Rebate check helps archives preserve Civil War documents
Appeal Staff Writer
Some of Nevada’s historic Civil War documents received hope of restoration Wednesday thanks to a donation from a local foundation.
Foundation 36, a nonprofit organization founded by former gaming executive Bill Watson, announced a donation of $1,000 to the Nevada State Library and Archives.
The money will be used for an assessment of the state’s Civil War Muster Rolls.
“I believe their use for the gift is exemplary,” Watson said. “I visited this building six months ago and saw how thinly staffed they are. I saw documents decaying in the basement that need to be preserved.”
The muster rolls consist of 260 pages containing the records of soldiers during the Civil War era. They include information such as name, rank, number, dates of enlistment or commissioning, dates mustered in and mustered out, branch of service, place of birth, residence and a physical description.
Many of the rosters and muster rolls have space for remarks, in which information about discharges, courts martial, deaths, desertions and promotions are noted.
“This will allow us to preserve the rolls in a way that we couldn’t before,” said Guy Rocha, state archivist. “In terms of military history during the territorial period, these are Nevada’s Civil War history.”
The gift is the first issued by Foundation 36. Watson said the majority of the money donated came from motor vehicle rebates issued by the state in 2005.
“The State of Nevada made possible the first contribution that is going back to help the people of Nevada,” Watson said.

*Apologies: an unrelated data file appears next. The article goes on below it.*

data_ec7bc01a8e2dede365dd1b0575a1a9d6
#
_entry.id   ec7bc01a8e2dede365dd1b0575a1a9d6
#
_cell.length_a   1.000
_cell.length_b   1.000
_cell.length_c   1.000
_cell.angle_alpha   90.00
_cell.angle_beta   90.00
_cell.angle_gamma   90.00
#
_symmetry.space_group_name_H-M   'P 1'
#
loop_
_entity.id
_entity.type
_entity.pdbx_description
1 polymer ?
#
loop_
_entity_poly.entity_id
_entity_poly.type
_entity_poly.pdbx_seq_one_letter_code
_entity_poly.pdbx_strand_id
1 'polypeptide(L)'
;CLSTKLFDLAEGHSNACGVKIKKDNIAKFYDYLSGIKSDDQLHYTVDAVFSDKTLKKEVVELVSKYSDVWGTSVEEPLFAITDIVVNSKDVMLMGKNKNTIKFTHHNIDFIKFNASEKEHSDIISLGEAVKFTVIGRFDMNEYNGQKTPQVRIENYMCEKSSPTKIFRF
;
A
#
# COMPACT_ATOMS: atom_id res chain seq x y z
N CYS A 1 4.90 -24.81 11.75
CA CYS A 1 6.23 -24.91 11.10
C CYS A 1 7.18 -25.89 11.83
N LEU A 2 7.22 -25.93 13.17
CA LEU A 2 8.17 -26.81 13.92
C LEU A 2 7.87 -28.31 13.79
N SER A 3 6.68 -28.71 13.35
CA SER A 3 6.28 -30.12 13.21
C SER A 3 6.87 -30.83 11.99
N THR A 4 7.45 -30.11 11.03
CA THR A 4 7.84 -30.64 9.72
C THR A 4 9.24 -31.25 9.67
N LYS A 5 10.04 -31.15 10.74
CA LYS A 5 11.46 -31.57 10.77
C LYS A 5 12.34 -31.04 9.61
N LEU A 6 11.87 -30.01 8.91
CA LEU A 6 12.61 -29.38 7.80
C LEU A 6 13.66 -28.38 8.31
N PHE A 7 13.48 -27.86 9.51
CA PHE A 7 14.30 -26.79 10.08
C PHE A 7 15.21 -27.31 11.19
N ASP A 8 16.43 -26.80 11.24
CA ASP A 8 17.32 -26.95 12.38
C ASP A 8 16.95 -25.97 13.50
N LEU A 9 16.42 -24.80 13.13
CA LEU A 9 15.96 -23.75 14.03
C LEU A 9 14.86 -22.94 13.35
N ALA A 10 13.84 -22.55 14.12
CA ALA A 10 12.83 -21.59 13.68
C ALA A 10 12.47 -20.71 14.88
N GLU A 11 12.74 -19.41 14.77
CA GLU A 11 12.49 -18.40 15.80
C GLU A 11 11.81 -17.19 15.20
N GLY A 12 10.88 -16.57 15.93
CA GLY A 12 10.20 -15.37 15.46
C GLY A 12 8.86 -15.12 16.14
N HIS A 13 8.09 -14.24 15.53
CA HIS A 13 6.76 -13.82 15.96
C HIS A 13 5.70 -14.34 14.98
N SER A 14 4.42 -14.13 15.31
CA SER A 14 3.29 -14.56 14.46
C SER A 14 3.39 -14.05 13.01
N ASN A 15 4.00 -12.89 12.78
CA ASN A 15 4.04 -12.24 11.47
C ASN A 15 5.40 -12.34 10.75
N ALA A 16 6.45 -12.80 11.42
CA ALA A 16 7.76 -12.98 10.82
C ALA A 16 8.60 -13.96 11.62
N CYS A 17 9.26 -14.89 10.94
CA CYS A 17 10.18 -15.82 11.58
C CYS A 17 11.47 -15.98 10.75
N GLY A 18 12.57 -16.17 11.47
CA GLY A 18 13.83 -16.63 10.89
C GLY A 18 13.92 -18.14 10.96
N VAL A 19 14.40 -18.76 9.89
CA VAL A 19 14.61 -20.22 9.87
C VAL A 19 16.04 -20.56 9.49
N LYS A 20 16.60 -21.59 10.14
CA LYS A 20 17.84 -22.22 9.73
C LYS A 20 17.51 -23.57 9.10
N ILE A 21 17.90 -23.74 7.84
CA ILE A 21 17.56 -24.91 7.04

Watson was the founder of Casino Marketplace, which he later sold to Alliance Gaming. He established Foundation 36 in January to fund environmental, wilderness and historic preservation initiatives.
According to State Archives Manager Jeff Kintop, the money will be used to do an assessment to determine the amount of time and money needed to repair and preserve the documents.
Once that assessment is completed and funding is acquired, the tape used to make previous repairs will be removed and the documents will be rehumidified and flattened out. Then a grated eraser will be used to clean the surface dirt from the rolls and they will be de-acidified and encapsulated in Mylar for preservation.
Because of their delicate nature, the rolls are not on permanent display. However, names and basic information from them is available online. All of the rolls have also been microfilmed to make them more accessible for research purposes.
“Young people don’t see records like this anymore. It’s artwork in the handwriting. It’s a snapshot in time for record-keeping practices,” Rocha said.
• Contact reporter Jarid Shipley at firstname.lastname@example.org or 881-1217.